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only way I know to propagate your "Staghorn" take a sharp kitchen knife and cut out the young plants leaving about a 2" circle of moss on each pup. Fill the hole in the mother plant with new moss. Pot the pups in a moss based soil or mount them on a board. Board mounting is easy. Find a piece of wood you like. Hammer in about 10 roofing nails in a 12" circle. Fill the circle with 2" of long fibered sphagnum moss. Plant a pup or two in the moss. Tie a length of waxed or nylon string to one of the nails and just wind the string back and forth around the nails, creating a "spider web" fastening the plant to the board. I dont think you could move the whole plant without cutting down the tree.

    Bookmark   October 30, 2006 at 8:07AM
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I saw a staghorn yesterday in South Miami that reminded me of the one in my parents' tree. It was suspended beneath a tree with a huge industrial sized chain holding it up. No dining tables underneath, of course, or it might take out one of the paying customers!
I haven't done anything to the stag yet...I probably won't get to it until the weekend...when I do, I'll post a picture.
Thanks everyone for your wisdom.

    Bookmark   October 30, 2006 at 1:50PM
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rita, would you trade some of this plant? lmk

    Bookmark   November 14, 2006 at 2:43AM
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That's a beautiful fern. I haven't seen too many that size and have absolutely no idea how to remove it. Since the mango is no longer producing could it be cut down and the portion of the trunk that contains the fern salvaged? You could just split off a few inches with the bark that's supporting it. I can't keep a Staghorn growing outside of the greenhouse here.

    Bookmark   November 14, 2006 at 9:56AM
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I meant to post a follow-up a few weeks ago. I went over and took 3 cuttings off the fern. First of all, I started out using a kitchen knife (as was suggested), but made little headway in carving. Over the years, the fern had built up layers of under padding that were nearly 7 inches thick (thicker in some places). So I got a machete and first carved down through the layers and then up along the bark of the tree. The pieces that I carved were maybe 2 feet long by 1.5 feet in length at the base (but fanning out wider along the top because of the 3-foot long staghorn leaves). Some were small enough to fit into those moss wire baskets so I now have one hanging on my front porch (that wonÂt be itÂs final locationÂIÂm still debating that).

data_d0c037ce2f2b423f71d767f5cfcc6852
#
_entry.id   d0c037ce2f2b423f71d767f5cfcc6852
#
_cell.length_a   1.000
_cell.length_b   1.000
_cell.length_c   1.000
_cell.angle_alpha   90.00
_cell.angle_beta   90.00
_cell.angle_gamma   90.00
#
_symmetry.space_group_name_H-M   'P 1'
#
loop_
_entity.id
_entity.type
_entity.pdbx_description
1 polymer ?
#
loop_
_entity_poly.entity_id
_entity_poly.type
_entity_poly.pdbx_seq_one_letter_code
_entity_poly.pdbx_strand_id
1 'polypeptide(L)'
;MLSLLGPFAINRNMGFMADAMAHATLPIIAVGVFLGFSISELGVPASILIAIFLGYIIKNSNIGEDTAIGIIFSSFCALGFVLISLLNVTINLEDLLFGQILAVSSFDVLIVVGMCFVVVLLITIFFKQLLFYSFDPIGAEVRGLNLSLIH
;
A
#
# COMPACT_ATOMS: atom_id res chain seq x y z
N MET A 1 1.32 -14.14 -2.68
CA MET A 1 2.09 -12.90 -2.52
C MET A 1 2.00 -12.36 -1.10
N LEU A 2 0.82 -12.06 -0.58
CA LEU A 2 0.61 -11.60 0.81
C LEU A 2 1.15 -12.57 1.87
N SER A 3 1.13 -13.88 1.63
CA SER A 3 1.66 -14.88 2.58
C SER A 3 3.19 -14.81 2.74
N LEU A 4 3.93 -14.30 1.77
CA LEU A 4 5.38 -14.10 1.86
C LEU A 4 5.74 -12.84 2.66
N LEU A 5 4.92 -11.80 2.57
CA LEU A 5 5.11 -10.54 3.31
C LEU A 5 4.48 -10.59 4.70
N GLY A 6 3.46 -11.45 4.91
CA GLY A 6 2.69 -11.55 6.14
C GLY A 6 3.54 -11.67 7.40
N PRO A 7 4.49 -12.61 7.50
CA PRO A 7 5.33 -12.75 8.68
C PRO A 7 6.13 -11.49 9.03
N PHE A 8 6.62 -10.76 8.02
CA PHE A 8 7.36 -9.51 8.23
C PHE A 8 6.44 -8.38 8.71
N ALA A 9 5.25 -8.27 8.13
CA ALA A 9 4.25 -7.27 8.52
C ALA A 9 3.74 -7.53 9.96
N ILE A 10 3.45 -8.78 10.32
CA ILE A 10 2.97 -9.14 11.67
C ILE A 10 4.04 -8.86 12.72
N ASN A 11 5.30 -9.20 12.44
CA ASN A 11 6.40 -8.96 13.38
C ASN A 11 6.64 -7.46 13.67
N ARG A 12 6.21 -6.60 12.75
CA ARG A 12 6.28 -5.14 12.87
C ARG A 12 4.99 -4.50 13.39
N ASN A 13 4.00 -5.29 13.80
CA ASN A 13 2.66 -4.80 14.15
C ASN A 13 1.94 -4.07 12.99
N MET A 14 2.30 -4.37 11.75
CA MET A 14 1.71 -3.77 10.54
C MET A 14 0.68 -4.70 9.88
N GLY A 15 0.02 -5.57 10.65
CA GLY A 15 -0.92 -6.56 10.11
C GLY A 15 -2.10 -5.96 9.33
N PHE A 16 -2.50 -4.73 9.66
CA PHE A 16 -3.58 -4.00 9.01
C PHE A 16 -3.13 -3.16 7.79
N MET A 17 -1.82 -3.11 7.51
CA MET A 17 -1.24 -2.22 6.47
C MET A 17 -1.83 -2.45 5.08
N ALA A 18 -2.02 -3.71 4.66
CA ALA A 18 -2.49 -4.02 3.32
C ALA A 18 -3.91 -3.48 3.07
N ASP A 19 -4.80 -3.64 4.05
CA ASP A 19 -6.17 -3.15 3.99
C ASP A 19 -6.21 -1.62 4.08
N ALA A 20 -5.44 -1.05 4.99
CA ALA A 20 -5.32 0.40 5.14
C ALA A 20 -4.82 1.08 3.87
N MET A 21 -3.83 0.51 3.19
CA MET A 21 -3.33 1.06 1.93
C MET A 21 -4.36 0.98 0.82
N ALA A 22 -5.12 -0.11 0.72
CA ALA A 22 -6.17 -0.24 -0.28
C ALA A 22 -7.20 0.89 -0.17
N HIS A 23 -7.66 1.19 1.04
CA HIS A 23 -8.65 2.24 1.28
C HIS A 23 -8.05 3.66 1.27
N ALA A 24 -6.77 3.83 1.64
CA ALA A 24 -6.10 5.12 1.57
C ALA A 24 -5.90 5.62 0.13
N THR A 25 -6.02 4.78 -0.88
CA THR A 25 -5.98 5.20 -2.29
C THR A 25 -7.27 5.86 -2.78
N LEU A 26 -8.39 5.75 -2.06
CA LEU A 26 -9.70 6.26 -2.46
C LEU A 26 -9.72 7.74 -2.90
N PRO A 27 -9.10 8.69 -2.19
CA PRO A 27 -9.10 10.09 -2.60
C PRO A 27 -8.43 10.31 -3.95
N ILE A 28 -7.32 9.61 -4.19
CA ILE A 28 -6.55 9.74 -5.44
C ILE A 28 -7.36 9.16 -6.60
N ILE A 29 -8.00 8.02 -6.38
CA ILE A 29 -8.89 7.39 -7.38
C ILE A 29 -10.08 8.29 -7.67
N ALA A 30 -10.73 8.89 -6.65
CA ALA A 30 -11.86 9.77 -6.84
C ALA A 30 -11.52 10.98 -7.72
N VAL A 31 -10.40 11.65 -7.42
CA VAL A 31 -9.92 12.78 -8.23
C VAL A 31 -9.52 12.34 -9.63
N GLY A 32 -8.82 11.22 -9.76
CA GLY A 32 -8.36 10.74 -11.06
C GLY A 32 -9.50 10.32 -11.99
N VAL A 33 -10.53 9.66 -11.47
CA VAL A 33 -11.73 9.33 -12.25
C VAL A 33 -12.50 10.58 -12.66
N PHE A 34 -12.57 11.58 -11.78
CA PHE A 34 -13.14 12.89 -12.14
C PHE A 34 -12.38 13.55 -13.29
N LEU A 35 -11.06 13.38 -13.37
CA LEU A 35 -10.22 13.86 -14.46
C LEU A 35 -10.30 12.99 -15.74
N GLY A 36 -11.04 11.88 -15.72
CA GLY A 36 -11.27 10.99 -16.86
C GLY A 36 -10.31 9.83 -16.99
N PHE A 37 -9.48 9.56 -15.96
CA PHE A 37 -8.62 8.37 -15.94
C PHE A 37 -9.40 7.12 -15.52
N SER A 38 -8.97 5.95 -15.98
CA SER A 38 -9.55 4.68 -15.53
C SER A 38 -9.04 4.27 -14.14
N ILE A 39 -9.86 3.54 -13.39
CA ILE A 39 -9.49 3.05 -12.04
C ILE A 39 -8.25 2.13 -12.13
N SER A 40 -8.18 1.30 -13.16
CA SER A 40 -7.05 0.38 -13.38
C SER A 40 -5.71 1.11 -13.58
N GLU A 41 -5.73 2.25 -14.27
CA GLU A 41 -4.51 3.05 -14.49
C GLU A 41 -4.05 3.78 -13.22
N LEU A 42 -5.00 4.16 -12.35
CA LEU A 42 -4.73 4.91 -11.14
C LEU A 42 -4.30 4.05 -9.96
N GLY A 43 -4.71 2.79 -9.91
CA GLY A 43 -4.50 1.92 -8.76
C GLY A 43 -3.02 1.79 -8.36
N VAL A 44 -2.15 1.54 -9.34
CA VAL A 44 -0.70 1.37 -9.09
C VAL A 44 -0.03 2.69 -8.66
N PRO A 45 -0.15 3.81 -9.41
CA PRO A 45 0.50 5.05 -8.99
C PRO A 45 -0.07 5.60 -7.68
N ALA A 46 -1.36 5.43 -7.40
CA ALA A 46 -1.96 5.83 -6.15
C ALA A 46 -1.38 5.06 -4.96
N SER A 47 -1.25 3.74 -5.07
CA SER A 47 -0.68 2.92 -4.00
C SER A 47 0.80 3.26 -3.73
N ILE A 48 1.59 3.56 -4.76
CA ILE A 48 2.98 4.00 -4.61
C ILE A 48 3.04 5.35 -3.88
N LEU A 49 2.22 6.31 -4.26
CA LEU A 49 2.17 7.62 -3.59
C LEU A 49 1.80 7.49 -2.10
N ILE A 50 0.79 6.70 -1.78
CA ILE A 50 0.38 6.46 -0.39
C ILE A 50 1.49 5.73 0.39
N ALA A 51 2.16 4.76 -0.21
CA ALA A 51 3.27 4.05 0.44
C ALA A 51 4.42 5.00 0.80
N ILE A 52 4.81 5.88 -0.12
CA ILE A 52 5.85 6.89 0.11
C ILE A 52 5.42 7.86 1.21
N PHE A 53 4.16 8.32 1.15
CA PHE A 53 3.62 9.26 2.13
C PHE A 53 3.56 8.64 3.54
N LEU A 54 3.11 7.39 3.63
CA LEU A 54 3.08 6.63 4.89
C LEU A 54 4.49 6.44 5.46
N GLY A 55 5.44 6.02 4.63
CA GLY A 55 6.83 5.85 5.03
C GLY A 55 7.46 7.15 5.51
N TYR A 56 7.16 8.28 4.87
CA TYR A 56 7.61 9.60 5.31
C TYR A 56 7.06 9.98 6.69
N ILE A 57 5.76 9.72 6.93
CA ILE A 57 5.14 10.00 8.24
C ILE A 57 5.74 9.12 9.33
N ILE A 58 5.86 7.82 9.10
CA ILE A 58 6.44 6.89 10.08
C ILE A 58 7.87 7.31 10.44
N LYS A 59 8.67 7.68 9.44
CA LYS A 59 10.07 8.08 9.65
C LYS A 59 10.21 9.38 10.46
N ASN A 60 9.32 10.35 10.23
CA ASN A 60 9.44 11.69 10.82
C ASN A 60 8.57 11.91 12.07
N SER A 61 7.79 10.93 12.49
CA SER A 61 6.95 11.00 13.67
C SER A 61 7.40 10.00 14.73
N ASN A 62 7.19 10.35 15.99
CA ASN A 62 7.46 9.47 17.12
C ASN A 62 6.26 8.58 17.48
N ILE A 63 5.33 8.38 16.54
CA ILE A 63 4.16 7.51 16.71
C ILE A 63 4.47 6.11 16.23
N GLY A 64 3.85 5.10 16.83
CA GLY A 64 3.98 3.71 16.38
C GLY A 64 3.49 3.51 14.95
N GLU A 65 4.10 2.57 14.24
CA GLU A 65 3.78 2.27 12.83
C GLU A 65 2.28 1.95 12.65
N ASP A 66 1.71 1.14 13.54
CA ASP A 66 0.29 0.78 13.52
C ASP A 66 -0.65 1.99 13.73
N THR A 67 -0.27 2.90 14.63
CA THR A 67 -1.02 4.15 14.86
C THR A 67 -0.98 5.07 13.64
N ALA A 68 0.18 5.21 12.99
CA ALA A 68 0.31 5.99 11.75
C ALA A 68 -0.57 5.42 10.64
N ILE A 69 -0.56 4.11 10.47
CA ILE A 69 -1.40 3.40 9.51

Ebb, IÂll be glad to carve out a piece for you. What size would you like? There are a few small pups (6 by 6 inches or less) growing on it. That would be manageable for mailing. The larger mats will require a larger box.
Here's one of the small pups.

Also, depending on where you put it (I assume you have a greenhouse in zone 7) it may not like your chilly winters.

    Bookmark   November 14, 2006 at 8:13PM
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Years ago we had a staghorn about that large. When we moved from Ft. Lauderdale to Clearwater, it went in the moving van, too--they put a bar across the end of the van just inside the back door and hung it from that bar! Worked really well.

If you put the pups into a basket lined with coconut fiber, tree bark, etc., and suspend it in a tree, it will form a solid ball, which will get bigger and bigger over the years--just like the one on the tree. As it grows, you will have to change the hanging system, of course. When the hanger on ours broke, we ended up putting chain around the ball and just hanging it back up. When you hang any plant from a tree branch, be sure to use a length of dead water hose or some such thing over the tree branch for the chain or wire to sit on so that it will not cut into the branch and kill it.

Once the staghorn forms a ball, it will be (and stay) open at the top. The leaves and stuff that fall into it are what feeds the staghorn, and they collect water much as bromeliads do.